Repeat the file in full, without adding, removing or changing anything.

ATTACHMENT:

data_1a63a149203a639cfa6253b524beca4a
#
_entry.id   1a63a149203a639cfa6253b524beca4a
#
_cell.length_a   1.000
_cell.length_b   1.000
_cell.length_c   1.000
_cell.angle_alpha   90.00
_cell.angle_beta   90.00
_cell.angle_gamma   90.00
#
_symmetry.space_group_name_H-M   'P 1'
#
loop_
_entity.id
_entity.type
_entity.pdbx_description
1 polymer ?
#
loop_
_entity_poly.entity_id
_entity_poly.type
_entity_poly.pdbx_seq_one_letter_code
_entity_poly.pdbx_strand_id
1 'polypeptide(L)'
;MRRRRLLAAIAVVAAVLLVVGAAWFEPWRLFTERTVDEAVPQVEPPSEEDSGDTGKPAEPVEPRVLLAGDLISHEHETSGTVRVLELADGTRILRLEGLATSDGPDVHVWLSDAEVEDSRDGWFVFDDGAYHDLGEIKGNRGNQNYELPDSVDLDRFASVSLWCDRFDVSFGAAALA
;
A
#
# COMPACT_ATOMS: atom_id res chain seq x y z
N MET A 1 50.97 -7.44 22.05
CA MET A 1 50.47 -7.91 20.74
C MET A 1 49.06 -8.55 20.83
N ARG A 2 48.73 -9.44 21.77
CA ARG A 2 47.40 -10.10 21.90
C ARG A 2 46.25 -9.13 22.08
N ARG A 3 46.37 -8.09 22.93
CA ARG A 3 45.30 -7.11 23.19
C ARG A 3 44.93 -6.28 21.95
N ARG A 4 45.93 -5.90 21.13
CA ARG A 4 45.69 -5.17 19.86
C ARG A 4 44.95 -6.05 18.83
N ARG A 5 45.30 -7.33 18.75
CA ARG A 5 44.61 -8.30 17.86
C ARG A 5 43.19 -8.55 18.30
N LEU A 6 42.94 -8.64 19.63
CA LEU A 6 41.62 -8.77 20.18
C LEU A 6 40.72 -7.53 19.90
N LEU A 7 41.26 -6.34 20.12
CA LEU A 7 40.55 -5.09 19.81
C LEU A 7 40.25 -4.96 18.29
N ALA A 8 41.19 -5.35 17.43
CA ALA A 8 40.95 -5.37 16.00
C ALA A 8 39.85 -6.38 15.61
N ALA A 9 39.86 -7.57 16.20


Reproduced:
data_1a63a149203a639cfa6253b524beca4a
#
_entry.id   1a63a149203a639cfa6253b524beca4a
#
_cell.length_a   1.000
_cell.length_b   1.000
_cell.length_c   1.000
_cell.angle_alpha   90.00
_cell.angle_beta   90.00
_cell.angle_gamma   90.00
#
_symmetry.space_group_name_H-M   'P 1'
#
loop_
_entity.id
_entity.type
_entity.pdbx_description
1 polymer ?
#
loop_
_entity_poly.entity_id
_entity_poly.type
_entity_poly.pdbx_seq_one_letter_code
_entity_poly.pdbx_strand_id
1 'polypeptide(L)'
;MRRRRLLAAIAVVAAVLLVVGAAWFEPWRLFTERTVDEAVPQVEPPSEEDSGDTGKPAEPVEPRVLLAGDLISHEHETSGTVRVLELADGTRILRLEGLATSDGPDVHVWLSDAEVEDSRDGWFVFDDGAYHDLGEIKGNRGNQNYELPDSVDLDRFASVSLWCDRFDVSFGAAALA
;
A
#
# COMPACT_ATOMS: atom_id res chain seq x y z
N MET A 1 50.97 -7.44 22.05
CA MET A 1 50.47 -7.91 20.74
C MET A 1 49.06 -8.55 20.83
N ARG A 2 48.73 -9.44 21.77
CA ARG A 2 47.40 -10.10 21.90
C ARG A 2 46.25 -9.13 22.08
N ARG A 3 46.37 -8.09 22.93
CA ARG A 3 45.30 -7.11 23.19
C ARG A 3 44.93 -6.28 21.95
N ARG A 4 45.93 -5.90 21.13
CA ARG A 4 45.69 -5.17 19.86
C ARG A 4 44.95 -6.05 18.83
N ARG A 5 45.30 -7.33 18.75
CA ARG A 5 44.61 -8.30 17.86
C ARG A 5 43.19 -8.55 18.30
N LEU A 6 42.94 -8.64 19.63
CA LEU A 6 41.62 -8.77 20.18
C LEU A 6 40.72 -7.53 19.90
N LEU A 7 41.26 -6.34 20.12
CA LEU A 7 40.55 -5.09 19.81
C LEU A 7 40.25 -4.96 18.29
N ALA A 8 41.19 -5.35 17.43
CA ALA A 8 40.95 -5.37 16.00
C ALA A 8 39.85 -6.38 15.61
N ALA A 9 39.86 -7.57 16.20